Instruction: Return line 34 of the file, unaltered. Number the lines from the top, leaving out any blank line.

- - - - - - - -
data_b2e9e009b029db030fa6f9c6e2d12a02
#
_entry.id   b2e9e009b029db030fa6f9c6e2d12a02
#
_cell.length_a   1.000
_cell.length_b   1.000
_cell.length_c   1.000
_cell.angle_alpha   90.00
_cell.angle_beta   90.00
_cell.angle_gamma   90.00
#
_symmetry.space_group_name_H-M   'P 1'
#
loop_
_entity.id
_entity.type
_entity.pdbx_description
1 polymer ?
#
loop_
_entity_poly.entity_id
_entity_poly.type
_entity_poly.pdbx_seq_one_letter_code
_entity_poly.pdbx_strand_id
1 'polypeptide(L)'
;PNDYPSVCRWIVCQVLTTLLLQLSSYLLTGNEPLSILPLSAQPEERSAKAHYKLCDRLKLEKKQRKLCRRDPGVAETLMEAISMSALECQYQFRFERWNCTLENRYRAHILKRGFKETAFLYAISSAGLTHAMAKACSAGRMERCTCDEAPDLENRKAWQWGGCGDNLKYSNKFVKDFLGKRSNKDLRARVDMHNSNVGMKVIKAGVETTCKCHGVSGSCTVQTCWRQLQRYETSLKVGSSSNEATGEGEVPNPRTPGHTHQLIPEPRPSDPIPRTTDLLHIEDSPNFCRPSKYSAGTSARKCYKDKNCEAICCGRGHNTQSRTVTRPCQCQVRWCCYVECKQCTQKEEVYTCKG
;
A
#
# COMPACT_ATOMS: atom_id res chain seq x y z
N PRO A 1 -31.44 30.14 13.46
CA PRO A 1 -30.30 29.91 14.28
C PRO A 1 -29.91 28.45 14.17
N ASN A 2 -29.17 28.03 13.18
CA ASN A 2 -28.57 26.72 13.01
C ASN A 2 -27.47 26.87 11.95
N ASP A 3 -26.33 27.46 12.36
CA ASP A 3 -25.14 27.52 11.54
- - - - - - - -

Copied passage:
N ASN A 2 -29.17 28.03 13.18